Catherine Ogereau shows off their new
presentation for their Anjou Blanc Prestige 2007

Highlights from previous vintages included the Anjou Villages Cuvée Prestige 2003. Made from 100% Cabernet Franc and only in 2003 when the fruit was too rich to make an Anjou Rouge. This powerful rich wine is like an ‘Anjou-Villages-du-Pape’! Also very concentrated but with greater freshness is the 2005 Côte de la Houssaye Anjou Villages and 100% Cabernet Sauvignon. The pure and minerally 2005 Savennières Clos Le Grand Beaupréau was also very impressive and the richly citric 2005 Clos de Bonnes Blanches with 200 grams of residual sugar.

Following the tasting there was a very agreeable family lunch – a simple but delicious pot-au-feu – with Vincent and Catherine and their two children.

Jean-Hubert Lebtreton, Domaine des Rochelles
The last visit of the day was to the Lebreton’s in St Jean de Mauvrets, which is up in the Coteaux de l’Aubance and close to the Loire. We saw Jean-Hubert as his parents, Anita and Jean-Yves were off doing a tasting up in the Sarthe department.

The cross that is close to the Lebreton’s
Croix de la Mission vineyard – hence its name.

Starting with a couple of Anjou Blancs, the 2007 looked much fresher than the 2006, which was rather tired and seemed slightly oxidised. Then onto the reds. The Anjou Rouge 2007 Ardoise, which will be bottled early and released in April, was soft and easy drinking with that hint of sooty/green pepper aromas, which will probably be a characteristic of 2007 reds. The good weather in September and into October never fully compensated for the poor summer, so the 2007 fruit was naturally less ripe than in 2005 and 2006. Fully ripe Cabernet Franc does not have green pepper aromas and flavours.

Next a look at the 2006 Anjou Villages (80% Cab F, 20% Cab S) and 2006 Croix de la Mission (90% CS 10% CF). Both showing how much richer 2006 is than 2007 with the rich, concentrated, black fruited Croix de la Mission the most impressive. These wines will really need several years cellaring.

Then to the 2007 version of the same two wines, which were both impressive. It is still very early days for these wines, which are unlikely to be available before 2009. “We were amongst the last to pick,” said Jean-Hubert. “The fruit from the Croix de la Mission came in at 14-14.5%. There were no leaves left on the vines and it was around 130 days after the flowering.” Normally grapes are ready to pick around 100 days after flowering but in 2007 the flowering was very early and then everything was delayed by the poor weather.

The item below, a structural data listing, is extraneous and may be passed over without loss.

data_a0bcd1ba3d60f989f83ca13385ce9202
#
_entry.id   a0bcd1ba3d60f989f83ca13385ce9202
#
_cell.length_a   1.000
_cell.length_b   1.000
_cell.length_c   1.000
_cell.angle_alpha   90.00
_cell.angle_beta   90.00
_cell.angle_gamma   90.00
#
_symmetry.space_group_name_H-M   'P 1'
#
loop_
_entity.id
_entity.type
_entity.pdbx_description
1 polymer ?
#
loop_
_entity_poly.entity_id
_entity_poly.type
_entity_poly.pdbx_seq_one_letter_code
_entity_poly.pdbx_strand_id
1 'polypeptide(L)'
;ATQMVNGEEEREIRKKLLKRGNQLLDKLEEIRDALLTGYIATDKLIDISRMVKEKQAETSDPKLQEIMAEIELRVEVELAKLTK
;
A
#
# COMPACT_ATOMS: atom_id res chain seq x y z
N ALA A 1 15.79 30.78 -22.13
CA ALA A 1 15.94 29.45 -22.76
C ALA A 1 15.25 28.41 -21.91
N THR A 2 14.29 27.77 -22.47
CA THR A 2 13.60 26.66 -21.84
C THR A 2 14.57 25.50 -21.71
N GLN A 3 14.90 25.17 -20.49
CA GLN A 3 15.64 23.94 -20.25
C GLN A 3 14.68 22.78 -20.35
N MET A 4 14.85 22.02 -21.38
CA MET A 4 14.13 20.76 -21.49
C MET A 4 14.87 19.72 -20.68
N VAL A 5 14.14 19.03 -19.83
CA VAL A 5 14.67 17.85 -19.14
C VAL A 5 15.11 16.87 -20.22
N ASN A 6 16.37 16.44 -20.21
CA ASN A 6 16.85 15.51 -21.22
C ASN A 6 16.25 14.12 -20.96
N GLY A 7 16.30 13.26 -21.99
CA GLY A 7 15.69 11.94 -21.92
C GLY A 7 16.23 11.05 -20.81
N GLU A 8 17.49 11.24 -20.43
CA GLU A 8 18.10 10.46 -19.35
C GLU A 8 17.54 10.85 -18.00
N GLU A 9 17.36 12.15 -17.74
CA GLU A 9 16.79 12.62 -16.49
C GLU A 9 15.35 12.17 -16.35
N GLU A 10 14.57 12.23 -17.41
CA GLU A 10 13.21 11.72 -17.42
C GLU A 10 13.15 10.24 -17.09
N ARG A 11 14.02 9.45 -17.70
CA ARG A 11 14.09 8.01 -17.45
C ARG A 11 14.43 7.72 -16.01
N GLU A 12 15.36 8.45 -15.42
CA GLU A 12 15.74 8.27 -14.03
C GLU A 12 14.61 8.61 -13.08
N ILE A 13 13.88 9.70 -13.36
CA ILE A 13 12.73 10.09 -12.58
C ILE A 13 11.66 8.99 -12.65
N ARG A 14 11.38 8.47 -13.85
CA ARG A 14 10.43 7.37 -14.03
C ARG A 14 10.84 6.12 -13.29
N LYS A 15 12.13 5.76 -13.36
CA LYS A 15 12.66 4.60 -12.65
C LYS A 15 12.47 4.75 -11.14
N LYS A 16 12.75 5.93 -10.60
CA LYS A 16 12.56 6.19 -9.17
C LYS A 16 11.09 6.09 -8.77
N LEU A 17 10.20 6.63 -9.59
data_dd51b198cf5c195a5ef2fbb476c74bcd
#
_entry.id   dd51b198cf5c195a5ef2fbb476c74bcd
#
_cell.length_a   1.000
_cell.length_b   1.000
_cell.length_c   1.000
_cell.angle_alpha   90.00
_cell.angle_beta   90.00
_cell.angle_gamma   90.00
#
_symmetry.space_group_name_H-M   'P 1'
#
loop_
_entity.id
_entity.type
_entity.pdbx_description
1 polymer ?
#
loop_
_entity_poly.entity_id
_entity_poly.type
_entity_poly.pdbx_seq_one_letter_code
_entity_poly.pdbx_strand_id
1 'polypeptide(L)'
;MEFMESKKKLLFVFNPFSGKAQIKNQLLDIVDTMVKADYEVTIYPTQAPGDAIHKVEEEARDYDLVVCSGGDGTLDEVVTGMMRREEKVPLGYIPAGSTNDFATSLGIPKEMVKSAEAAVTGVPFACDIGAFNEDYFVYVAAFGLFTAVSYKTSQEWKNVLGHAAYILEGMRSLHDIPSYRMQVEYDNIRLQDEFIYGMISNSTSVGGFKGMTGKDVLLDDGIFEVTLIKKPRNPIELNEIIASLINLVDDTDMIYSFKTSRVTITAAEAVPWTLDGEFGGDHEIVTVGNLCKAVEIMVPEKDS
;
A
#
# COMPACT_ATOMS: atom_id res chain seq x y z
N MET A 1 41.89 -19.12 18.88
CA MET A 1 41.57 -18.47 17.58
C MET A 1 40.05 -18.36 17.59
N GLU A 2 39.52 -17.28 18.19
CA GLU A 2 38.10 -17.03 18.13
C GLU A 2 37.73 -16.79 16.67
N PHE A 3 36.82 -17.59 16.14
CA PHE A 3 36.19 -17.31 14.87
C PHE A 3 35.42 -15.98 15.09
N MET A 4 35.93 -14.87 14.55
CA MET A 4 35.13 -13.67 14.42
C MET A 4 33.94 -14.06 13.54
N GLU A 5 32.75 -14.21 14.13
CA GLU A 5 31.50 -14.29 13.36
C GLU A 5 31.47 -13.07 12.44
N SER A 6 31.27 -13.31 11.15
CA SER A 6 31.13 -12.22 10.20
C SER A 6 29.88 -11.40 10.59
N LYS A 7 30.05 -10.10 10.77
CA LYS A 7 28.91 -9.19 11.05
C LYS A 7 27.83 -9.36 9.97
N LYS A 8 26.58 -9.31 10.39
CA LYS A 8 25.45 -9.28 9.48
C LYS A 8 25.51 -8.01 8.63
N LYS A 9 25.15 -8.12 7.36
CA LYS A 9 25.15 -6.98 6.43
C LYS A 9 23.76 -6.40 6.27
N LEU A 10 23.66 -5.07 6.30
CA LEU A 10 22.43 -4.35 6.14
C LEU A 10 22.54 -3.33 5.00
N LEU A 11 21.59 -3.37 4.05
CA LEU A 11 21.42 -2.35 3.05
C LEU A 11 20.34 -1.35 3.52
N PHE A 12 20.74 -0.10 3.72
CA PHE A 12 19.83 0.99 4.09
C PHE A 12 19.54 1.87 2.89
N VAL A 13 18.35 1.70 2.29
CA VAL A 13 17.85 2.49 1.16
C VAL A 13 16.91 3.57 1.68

The final red was the 2005 Millerets – 100% Cabernet Sauvignon. With its youthful toasty nose and coffee and bitter chocolate flavours the 2005 makes more than a passing nod towards a classy Bordeaux. This big wine needs a good five years to show its best.

Jean-Hubert Lebreton at a tasting of the
Lebreton wines@RSJ February 2006

There were three sweet wines to finish. The reds from Domaine des Rochelles have always been their strong point. However, although their vineyards are not ideally sited for making sweet wines they have improved noticeably over the last five years, particularly with the arrival of Jean-Hubert. The suggestively citrous 2007 Tradition Coteaux de l’Aubance was the most attractive and best value and again with that purity of fruit that is a hallmark of the 2007 whites. “L’Aubance is selling well,” Jean-Hubert told us. “I would serve this as an apero or with food but not with a dessert – it’s not rich enough.”

Back at the hotel Nigel unfortunately still wasn’t up to eating, so Tom and Jim headed out to Le Relais (, which is near Anger’s main railway station. Le Relais is one of the best restaurants in Angers, with menus ranging from €22.50 to €41 with a lunchtime menu of €18.50. The menu at €31comprised an entrée and main dish. The meal was accompanied by Eric Morgat’s rich and powerful L’Enclos 2005 Savennières and then had the 2005 Saumur from Domaine Dubois. This juicy and plummy wine was ideal with the main course of fish.